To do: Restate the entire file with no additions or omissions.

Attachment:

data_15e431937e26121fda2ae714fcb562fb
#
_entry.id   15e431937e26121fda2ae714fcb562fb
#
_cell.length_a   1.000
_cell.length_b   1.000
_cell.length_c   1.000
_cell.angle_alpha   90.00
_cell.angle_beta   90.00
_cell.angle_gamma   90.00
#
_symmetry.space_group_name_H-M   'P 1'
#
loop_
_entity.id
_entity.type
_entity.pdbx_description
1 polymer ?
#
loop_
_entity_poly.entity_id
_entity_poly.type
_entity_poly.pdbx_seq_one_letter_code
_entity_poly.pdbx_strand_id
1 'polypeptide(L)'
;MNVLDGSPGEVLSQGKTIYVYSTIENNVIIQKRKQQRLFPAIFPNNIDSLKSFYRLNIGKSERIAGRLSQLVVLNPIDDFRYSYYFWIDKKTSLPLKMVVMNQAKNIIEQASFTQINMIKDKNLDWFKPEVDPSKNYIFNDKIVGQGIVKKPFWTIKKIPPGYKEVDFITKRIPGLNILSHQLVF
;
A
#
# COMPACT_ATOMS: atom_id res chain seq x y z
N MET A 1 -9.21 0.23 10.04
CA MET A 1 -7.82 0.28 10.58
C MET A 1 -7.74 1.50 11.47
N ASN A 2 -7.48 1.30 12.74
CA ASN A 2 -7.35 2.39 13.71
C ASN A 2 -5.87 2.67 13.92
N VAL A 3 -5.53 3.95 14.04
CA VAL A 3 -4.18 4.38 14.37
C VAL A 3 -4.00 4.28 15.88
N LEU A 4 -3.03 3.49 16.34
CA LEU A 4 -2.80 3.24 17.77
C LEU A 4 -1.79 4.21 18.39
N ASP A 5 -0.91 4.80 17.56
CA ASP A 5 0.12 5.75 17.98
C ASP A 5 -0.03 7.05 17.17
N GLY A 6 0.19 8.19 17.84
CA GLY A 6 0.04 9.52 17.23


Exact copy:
data_15e431937e26121fda2ae714fcb562fb
#
_entry.id   15e431937e26121fda2ae714fcb562fb
#
_cell.length_a   1.000
_cell.length_b   1.000
_cell.length_c   1.000
_cell.angle_alpha   90.00
_cell.angle_beta   90.00
_cell.angle_gamma   90.00
#
_symmetry.space_group_name_H-M   'P 1'
#
loop_
_entity.id
_entity.type
_entity.pdbx_description
1 polymer ?
#
loop_
_entity_poly.entity_id
_entity_poly.type
_entity_poly.pdbx_seq_one_letter_code
_entity_poly.pdbx_strand_id
1 'polypeptide(L)'
;MNVLDGSPGEVLSQGKTIYVYSTIENNVIIQKRKQQRLFPAIFPNNIDSLKSFYRLNIGKSERIAGRLSQLVVLNPIDDFRYSYYFWIDKKTSLPLKMVVMNQAKNIIEQASFTQINMIKDKNLDWFKPEVDPSKNYIFNDKIVGQGIVKKPFWTIKKIPPGYKEVDFITKRIPGLNILSHQLVF
;
A
#
# COMPACT_ATOMS: atom_id res chain seq x y z
N MET A 1 -9.21 0.23 10.04
CA MET A 1 -7.82 0.28 10.58
C MET A 1 -7.74 1.50 11.47
N ASN A 2 -7.48 1.30 12.74
CA ASN A 2 -7.35 2.39 13.71
C ASN A 2 -5.87 2.67 13.92
N VAL A 3 -5.53 3.95 14.04
CA VAL A 3 -4.18 4.38 14.37
C VAL A 3 -4.00 4.28 15.88
N LEU A 4 -3.03 3.49 16.34
CA LEU A 4 -2.80 3.24 17.77
C LEU A 4 -1.79 4.21 18.39
N ASP A 5 -0.91 4.80 17.56
CA ASP A 5 0.12 5.75 17.98
C ASP A 5 -0.03 7.05 17.17
N GLY A 6 0.19 8.19 17.84
CA GLY A 6 0.04 9.52 17.23